Promoting your Social Media Presence – Signage

Social Media icons
Social Media signage at TopekaLibrary

You’ve seen those “follow us on Facebook” signs at stores and restaurants, right? Or heard a radio dj mention following their radio station’s Twitter account on-air?

Guess what? Libraries can do the same thing!

As a first experiment, my library recently placed two “follow us” signs in our building – one at the main entrance to the library, and one on our administrative office doors (shown in the photo).

Why do this? Easy – it’s a relatively unobtrusive way to tell our customers that we have a social media presence, and that we want them to follow us. It’s also a way to link the physical to the digital – by promoting our digital presence (i.e., our Facebook Page) in our physical presence (i.e., our building).

Where else could we put these signs?

  • Our meeting rooms (maybe a stand-up card on a table)
  • Our cafe (stand-up card there, too)
  • In the stacks, with our books
  • As a background on our public PC monitors (we might do this)

One thing we can improve onKathryn Greenhill mentioned this to me recently – when you make a sign advertising your social media presence, make sure to include a URL or at least your social media name. Otherwise, people might not be able to find you (we were talking about this particular sign)! For example, my library’s full name is Topeka & Shawnee County Public Library … but we’re simply topekalibrary on social media sites. We’ll add that on the next version of the signs.

And a funny – watch the arrangement of your icons! We almost put the Facebook icon first … until someone in our Creative Group mentioned that we were spelling “F You[tube].” Certainly not our intent to tell customers to “F You!”

Like these ideas? Come hear more on November 2 at my ALA Techsource webinar on Facebook Pages! Make sure to register!

Turning Strangers into Friends

The Thank You Economy

I just read The Thank You Economy by Gary Vaynerchuk. Good read. Here’s an interesting thought I got out of it that relates to libraries.

On page 53, he writes about Nielson conducting a study on what drives consumer trust. 70% of people said they turn to family and friends for advice when making purchasing decisions.

Then Gary says this: “The ROI of your relationship with your mother is going to be much higher than that of the one you have with a good friend. Both, however, are more valuable than the one you have with an acquaintance, which trumps the relationship you have with a stranger. Without social media, you and your customer are relegated to strangers; with it, depending on your efforts, you can potentially upgrade your relationship to that of casual acquaintances, and even, in time, to friends. The power of that relationship can go so far as to convert a casual browser into a committed buyer, or a buyer into an advocate.” (pg 54-55).

This idea of turning strangers into friends works great in libraries, too. The goal is simply this – become casual acquaintances, or even friends, with our customers. We have done that for years in our buildings – I’d say that’s business as usual.

Online? We can do the same thing by using social media tools like Twitter and Facebook. Start friending people in your community. Your customers. That’s how you start turning strangers into friends … and into customers of your library.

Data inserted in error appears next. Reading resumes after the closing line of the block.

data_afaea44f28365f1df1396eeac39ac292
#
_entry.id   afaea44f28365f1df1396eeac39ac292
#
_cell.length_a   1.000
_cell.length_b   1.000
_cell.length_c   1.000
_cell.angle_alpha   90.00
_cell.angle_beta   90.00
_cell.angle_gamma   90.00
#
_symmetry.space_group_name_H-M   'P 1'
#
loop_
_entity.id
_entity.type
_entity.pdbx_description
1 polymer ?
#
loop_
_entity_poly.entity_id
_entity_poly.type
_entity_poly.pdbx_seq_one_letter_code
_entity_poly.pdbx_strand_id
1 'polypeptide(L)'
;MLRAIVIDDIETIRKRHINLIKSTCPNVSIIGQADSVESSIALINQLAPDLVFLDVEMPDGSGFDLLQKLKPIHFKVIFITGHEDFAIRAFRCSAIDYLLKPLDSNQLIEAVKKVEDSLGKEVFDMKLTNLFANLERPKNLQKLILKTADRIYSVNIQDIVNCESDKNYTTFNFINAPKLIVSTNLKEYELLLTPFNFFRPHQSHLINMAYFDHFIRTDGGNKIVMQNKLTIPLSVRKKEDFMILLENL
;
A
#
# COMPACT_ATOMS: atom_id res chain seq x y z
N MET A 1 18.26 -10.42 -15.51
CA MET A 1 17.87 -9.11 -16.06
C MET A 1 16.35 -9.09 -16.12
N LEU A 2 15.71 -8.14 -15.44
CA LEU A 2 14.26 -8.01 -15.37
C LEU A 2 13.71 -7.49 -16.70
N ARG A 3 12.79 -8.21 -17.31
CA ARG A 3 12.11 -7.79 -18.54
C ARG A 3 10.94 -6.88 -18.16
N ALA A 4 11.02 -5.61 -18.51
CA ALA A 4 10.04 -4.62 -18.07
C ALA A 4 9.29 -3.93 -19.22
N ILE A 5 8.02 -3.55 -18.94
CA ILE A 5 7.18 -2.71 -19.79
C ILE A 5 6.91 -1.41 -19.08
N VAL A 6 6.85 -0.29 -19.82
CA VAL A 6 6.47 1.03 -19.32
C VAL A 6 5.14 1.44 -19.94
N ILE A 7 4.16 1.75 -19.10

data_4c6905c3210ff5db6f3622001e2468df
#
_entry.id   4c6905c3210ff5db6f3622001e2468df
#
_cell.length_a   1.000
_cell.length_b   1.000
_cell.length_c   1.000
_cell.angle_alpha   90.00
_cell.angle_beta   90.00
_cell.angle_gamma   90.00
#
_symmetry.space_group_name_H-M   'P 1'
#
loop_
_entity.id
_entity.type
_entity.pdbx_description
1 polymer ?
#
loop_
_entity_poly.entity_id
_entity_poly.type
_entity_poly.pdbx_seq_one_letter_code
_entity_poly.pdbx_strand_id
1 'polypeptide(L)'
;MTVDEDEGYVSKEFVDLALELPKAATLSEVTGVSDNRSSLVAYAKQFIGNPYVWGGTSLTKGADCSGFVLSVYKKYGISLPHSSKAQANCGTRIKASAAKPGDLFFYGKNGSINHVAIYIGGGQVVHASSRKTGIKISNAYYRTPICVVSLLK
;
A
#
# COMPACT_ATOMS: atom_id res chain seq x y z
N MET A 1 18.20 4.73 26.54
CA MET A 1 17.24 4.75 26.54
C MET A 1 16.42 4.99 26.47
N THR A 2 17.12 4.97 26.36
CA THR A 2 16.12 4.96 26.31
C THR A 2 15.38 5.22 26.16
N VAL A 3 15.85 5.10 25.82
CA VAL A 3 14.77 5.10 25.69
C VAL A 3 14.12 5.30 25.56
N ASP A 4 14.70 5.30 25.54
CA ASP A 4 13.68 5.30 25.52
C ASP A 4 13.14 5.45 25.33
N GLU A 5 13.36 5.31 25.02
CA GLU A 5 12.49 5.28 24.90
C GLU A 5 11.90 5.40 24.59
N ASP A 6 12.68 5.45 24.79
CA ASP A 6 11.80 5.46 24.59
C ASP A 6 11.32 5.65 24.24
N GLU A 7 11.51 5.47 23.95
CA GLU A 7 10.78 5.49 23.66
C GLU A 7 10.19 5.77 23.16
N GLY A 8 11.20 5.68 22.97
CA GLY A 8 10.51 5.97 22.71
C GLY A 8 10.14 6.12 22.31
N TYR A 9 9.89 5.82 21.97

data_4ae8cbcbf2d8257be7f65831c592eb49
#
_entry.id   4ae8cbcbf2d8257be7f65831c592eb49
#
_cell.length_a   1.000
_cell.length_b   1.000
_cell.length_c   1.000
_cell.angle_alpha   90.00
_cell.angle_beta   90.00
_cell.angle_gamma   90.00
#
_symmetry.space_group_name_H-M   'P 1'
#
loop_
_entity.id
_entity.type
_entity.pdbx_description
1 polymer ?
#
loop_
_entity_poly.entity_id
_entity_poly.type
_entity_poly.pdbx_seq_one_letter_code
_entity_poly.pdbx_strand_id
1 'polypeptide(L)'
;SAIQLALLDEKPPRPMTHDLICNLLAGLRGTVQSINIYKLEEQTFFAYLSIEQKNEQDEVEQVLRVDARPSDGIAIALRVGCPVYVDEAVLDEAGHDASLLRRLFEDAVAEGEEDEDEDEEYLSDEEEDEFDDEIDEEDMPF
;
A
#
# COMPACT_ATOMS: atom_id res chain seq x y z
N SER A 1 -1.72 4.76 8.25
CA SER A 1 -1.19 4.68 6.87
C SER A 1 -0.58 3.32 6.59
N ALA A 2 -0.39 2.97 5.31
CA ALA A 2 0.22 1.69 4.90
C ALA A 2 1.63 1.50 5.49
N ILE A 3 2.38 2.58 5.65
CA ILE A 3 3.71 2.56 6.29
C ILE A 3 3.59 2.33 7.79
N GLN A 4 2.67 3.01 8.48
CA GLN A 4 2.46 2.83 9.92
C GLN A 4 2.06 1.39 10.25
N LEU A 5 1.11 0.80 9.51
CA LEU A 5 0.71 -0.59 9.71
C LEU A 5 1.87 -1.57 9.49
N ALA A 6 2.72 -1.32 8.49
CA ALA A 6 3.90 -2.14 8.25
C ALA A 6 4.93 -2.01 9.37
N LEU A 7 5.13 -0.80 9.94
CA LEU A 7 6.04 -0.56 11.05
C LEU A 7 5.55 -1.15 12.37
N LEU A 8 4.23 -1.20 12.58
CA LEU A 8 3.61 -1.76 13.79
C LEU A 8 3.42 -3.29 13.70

Here’s what Gary did – he created Twitter alerts for wine words like Merlot. When someone had a question about that term, he answered it … and started growing a reputation about actually knowing something about wine.

We know stuff too – we are librarians, after all! Use a tool like Twitter. Do a zip code search for your local area or a town search … then add some words to that search, like book, reading, etc. Or business terms … or whatever the hot issues in your town happen to be.

Then start answering questions or making comments as they seem relevant. Point to your stuff, like the book that answers it, when it makes sense. Be helpful … like you already are in your building.

It’s a way to get out in the community without actually leaving the air conditioning!

Pic by Steven Rosenbaum

A Book Review of Designing the Digital Experience

Designing the Digital ExperienceMy publisher just told me about a review of my book Designing the Digital Experience, and I thought I’d share it with you. The review was published in New Library World (Vol 111, No. 7/8, pg 359-360), and was written by Sarah McNicol.

She nailed it (and I’m not just saying that because it was a positive review). Here’s the start of the review:

“David Lee King is a librarian at the Topeka & Shawnee Country Public Library in Kansas, but he also writes an excellent blog (www.davidleeking.com) on emerging trends in library web sites and digital technology. In this book, he writes in the same accessible and interesting style, focusing on experience design and its role in building web sites. This is not a book about technical specifics, nor a step-to-step guide to building a web site, rather it is a book to make librarians and others, including web developers and marketing professionals, think more deeply about how they design an experience so web site users are “enchanted and captivated.”